Whether you’re a prospective borrower seeking international aircraft financing, or an international lender looking at potential business in the region, FlyFunder’s Paul Sykes offers insights into Asia-Pacific’s financing market...
Gulfstream Private Jet
Whether you’re a prospective borrower looking to the international aircraft financing community, or an international lender looking at potential business in the region, FlyFunder’s Paul Sykes offers insights into Asia-Pacific’s aircraft financing market…
Having amassed several years’ experience as an aircraft financier with AirFinance, GE Capital and RBS Aviation Capital (among others), Paul Sykes and a team of experienced financiers recently launched FlyFunder, an online platform connecting prospective borrowers and lenders around the world.
Designed to facilitate, expand and revolutionize the interaction between General Aviation buyers and financiers, FlyFunder fills a perceived communication and connection void between specialist aviation financiers, the buyers of aircraft, the Original Equipment Manufacturers (OEMs), and the sales agents who want to sell their aircraft.
At a time eyes turn to the Asia-Pacific Business Aviation market with ABACE just around the corner, AvBuyer spoke with Sykes to get his insights into the Asia-Pacific lending market.
AvBuyer: What are the common types of financing applied for in Asia-Pacific, and how do you see this changing (if at all) as the market (particularly the used aircraft market) continues to grow and mature there?
Sykes: Firstly, to define Asia-Pacific as a single region is difficult as there are so many different countries and cultures lying within that area. There are some jurisdictions that are well catered for by their local financing community (such as Australia, Singapore and Malaysia) and others where it is very difficult to find even an offer, let alone a financing solution for an aircraft.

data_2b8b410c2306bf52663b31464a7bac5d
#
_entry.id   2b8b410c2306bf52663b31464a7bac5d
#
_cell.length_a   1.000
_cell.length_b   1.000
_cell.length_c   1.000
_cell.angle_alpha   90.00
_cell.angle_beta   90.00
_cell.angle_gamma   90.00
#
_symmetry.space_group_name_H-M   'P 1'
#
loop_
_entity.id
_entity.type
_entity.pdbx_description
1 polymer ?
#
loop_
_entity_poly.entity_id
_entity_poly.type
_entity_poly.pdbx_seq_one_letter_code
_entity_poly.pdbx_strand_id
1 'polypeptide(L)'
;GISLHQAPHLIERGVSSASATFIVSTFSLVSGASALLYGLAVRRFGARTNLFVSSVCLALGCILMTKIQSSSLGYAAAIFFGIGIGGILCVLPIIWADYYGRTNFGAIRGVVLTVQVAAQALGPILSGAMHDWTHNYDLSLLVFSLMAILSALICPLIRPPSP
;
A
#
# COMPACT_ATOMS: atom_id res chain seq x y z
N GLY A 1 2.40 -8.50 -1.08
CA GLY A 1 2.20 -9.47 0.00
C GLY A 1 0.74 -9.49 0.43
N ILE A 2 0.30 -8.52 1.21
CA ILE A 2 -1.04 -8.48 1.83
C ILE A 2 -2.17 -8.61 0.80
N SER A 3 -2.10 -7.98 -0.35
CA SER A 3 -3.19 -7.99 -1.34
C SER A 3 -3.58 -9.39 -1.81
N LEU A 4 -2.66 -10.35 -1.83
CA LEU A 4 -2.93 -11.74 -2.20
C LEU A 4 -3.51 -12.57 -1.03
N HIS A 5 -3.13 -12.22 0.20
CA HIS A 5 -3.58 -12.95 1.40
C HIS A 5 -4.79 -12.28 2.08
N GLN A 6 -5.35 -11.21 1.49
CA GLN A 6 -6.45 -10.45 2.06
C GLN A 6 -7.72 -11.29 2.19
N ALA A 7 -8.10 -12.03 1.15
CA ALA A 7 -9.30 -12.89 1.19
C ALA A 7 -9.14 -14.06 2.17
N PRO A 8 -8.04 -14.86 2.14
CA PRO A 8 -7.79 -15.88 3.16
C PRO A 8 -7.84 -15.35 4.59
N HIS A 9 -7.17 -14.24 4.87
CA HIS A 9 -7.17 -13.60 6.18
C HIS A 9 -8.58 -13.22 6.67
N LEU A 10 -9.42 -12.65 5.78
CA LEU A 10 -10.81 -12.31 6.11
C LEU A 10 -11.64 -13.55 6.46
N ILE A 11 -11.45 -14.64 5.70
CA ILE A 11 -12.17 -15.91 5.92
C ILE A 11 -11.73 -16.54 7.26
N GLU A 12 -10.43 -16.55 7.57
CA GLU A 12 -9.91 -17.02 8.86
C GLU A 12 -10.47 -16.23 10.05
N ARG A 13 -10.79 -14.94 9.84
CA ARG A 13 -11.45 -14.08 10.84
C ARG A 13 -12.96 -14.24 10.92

There are of course countries with sanctions or at least some political unrest such North Korea and Myanmar, and international lenders have a strong preference for solid and historically-stable countries. Local currency lending is a no-go in countries with a history of volatile exchange rates, and borrowing in dollars can cause as many problems for the borrower as it can the lender, with native cost bases in local currency.
In my experience loans are less common in some of the less developed countries, simply because finance leases offer debt lenders additional security in the event of a repossession, since the title is already held outside the borrower. Some countries, such as Japan, have a strong preference for leasing, particularly via structures that allow equity investors to obtain tax benefits.
China, too, has a whole host of relatively new aircraft leasing companies, largely owned (or partly owned) by larger institutions that have tapped into the demand for Large Cabin, Long Range jets - though more increasingly smaller utility assets such as helicopters, too.
In terms of how things might change, I think the leasing companies will become even savvier to local demands and will play a more active role than previously on smaller aircraft, maybe via partnerships with international expert lenders and export credit agents.
The used market should remain strong for the next few years, but mainly for the smaller aircraft that are perhaps more functional than those purchased purely for leisure flying. Aside from the cost benefit of buying a used aircraft, there is so much less hassle buying an aircraft that is already in situ within the region.
AvBuyer: What are some of the myths and preconceptions about borrowing and lending within Asia-Pacific?
Sykes: The preconception is that it is difficult and I cannot say that is not the case! There are definitely more cultural (and often language) hurdles to overcome on both sides than you would face in a US or UK transaction, for instance. But it is much easier than you might think with the right advice and appropriate partners within the region.